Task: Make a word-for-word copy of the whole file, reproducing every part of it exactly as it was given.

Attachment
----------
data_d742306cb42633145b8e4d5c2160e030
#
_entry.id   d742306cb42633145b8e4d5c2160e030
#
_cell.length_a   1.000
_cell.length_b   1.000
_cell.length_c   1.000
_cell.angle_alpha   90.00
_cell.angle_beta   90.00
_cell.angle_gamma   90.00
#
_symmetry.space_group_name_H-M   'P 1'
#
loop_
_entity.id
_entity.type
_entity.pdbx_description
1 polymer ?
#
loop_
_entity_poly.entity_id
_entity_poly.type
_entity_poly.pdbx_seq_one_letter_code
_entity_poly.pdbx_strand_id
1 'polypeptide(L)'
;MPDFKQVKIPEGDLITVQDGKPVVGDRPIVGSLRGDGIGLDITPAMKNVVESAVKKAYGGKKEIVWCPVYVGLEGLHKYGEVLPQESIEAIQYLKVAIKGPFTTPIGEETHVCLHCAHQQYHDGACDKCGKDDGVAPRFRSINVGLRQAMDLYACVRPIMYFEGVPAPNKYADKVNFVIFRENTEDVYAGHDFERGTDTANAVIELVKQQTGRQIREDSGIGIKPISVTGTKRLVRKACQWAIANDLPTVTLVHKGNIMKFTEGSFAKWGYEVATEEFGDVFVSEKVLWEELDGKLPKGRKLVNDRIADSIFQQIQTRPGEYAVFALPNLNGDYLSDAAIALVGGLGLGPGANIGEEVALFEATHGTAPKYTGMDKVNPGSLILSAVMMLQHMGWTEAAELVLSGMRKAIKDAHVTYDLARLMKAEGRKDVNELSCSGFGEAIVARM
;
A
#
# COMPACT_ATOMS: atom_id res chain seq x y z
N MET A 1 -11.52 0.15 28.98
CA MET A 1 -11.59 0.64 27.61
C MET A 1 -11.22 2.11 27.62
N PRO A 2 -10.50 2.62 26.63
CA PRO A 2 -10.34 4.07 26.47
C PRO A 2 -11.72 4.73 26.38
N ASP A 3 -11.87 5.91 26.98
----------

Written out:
data_d742306cb42633145b8e4d5c2160e030
#
_entry.id   d742306cb42633145b8e4d5c2160e030
#
_cell.length_a   1.000
_cell.length_b   1.000
_cell.length_c   1.000
_cell.angle_alpha   90.00
_cell.angle_beta   90.00
_cell.angle_gamma   90.00
#
_symmetry.space_group_name_H-M   'P 1'
#
loop_
_entity.id
_entity.type
_entity.pdbx_description
1 polymer ?
#
loop_
_entity_poly.entity_id
_entity_poly.type
_entity_poly.pdbx_seq_one_letter_code
_entity_poly.pdbx_strand_id
1 'polypeptide(L)'
;MPDFKQVKIPEGDLITVQDGKPVVGDRPIVGSLRGDGIGLDITPAMKNVVESAVKKAYGGKKEIVWCPVYVGLEGLHKYGEVLPQESIEAIQYLKVAIKGPFTTPIGEETHVCLHCAHQQYHDGACDKCGKDDGVAPRFRSINVGLRQAMDLYACVRPIMYFEGVPAPNKYADKVNFVIFRENTEDVYAGHDFERGTDTANAVIELVKQQTGRQIREDSGIGIKPISVTGTKRLVRKACQWAIANDLPTVTLVHKGNIMKFTEGSFAKWGYEVATEEFGDVFVSEKVLWEELDGKLPKGRKLVNDRIADSIFQQIQTRPGEYAVFALPNLNGDYLSDAAIALVGGLGLGPGANIGEEVALFEATHGTAPKYTGMDKVNPGSLILSAVMMLQHMGWTEAAELVLSGMRKAIKDAHVTYDLARLMKAEGRKDVNELSCSGFGEAIVARM
;
A
#
# COMPACT_ATOMS: atom_id res chain seq x y z
N MET A 1 -11.52 0.15 28.98
CA MET A 1 -11.59 0.64 27.61
C MET A 1 -11.22 2.11 27.62
N PRO A 2 -10.50 2.62 26.63
CA PRO A 2 -10.34 4.07 26.47
C PRO A 2 -11.72 4.73 26.38
N ASP A 3 -11.87 5.91 26.98